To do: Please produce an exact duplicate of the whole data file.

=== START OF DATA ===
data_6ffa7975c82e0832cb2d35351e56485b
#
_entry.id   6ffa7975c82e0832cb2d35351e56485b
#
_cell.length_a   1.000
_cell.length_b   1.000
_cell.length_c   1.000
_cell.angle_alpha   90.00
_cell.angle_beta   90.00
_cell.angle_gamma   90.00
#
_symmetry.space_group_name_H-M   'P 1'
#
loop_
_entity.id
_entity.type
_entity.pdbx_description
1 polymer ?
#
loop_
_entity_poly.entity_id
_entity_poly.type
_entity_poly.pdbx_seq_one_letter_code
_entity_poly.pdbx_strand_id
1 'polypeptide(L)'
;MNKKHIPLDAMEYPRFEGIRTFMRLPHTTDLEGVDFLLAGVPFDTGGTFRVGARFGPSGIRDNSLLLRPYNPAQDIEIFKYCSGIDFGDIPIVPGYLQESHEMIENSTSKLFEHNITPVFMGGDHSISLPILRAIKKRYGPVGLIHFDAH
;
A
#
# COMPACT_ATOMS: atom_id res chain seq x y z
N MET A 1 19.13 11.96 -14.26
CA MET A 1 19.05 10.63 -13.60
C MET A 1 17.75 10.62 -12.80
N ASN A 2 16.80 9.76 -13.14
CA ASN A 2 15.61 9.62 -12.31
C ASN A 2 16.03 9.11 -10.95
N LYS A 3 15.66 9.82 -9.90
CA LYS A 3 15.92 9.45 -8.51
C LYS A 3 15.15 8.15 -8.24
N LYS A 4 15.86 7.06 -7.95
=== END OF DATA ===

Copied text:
data_6ffa7975c82e0832cb2d35351e56485b
#
_entry.id   6ffa7975c82e0832cb2d35351e56485b
#
_cell.length_a   1.000
_cell.length_b   1.000
_cell.length_c   1.000
_cell.angle_alpha   90.00
_cell.angle_beta   90.00
_cell.angle_gamma   90.00
#
_symmetry.space_group_name_H-M   'P 1'
#
loop_
_entity.id
_entity.type
_entity.pdbx_description
1 polymer ?
#
loop_
_entity_poly.entity_id
_entity_poly.type
_entity_poly.pdbx_seq_one_letter_code
_entity_poly.pdbx_strand_id
1 'polypeptide(L)'
;MNKKHIPLDAMEYPRFEGIRTFMRLPHTTDLEGVDFLLAGVPFDTGGTFRVGARFGPSGIRDNSLLLRPYNPAQDIEIFKYCSGIDFGDIPIVPGYLQESHEMIENSTSKLFEHNITPVFMGGDHSISLPILRAIKKRYGPVGLIHFDAH
;
A
#
# COMPACT_ATOMS: atom_id res chain seq x y z
N MET A 1 19.13 11.96 -14.26
CA MET A 1 19.05 10.63 -13.60
C MET A 1 17.75 10.62 -12.80
N ASN A 2 16.80 9.76 -13.14
CA ASN A 2 15.61 9.62 -12.31
C ASN A 2 16.03 9.11 -10.95
N LYS A 3 15.66 9.82 -9.90
CA LYS A 3 15.92 9.45 -8.51
C LYS A 3 15.15 8.15 -8.24
N LYS A 4 15.86 7.06 -7.95